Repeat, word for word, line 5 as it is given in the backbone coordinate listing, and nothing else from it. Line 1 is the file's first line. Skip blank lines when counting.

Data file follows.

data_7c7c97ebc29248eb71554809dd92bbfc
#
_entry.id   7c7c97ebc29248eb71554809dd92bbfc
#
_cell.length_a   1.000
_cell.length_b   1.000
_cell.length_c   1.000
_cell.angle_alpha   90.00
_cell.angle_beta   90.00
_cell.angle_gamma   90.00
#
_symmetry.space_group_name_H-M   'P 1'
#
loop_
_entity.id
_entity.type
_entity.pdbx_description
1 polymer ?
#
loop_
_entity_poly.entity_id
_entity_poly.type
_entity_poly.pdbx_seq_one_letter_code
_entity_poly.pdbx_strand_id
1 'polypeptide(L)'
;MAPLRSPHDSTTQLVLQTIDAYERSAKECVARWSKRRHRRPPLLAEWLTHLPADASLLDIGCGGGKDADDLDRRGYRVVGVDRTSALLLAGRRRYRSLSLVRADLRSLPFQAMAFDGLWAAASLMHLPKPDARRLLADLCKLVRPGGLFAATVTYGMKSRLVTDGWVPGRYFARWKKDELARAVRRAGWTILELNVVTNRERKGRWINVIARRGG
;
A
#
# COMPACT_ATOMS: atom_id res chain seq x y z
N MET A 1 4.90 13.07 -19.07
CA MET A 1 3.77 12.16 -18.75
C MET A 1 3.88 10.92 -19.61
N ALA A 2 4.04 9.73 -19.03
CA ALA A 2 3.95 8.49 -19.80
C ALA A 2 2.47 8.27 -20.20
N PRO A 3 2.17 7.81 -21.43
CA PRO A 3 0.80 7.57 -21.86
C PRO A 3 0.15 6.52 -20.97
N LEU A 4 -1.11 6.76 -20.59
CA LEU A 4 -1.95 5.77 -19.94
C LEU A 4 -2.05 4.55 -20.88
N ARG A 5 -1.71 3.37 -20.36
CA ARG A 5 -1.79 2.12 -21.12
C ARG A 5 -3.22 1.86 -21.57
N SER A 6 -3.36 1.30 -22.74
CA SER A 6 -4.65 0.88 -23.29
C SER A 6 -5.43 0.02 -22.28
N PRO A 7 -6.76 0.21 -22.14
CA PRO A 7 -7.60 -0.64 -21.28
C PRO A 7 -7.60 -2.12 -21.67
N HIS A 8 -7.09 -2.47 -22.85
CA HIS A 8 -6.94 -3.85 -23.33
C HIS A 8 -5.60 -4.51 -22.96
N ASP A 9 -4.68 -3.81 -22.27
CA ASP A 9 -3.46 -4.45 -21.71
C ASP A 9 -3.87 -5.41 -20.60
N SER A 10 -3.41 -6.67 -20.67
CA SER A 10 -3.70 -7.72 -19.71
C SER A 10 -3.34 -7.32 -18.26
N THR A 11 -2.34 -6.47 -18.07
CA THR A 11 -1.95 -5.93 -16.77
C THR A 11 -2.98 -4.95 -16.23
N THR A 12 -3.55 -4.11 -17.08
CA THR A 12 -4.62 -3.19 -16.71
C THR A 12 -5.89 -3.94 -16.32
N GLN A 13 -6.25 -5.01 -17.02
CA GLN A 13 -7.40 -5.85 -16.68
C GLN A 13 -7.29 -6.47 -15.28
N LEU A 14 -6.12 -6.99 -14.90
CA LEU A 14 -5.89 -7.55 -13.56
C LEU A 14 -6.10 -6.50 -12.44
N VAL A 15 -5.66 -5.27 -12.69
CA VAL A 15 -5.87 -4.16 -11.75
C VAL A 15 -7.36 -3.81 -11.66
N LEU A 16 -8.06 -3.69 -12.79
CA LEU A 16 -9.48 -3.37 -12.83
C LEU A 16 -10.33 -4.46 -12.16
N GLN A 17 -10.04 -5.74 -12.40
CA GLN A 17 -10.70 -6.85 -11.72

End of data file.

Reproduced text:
_cell.length_a   1.000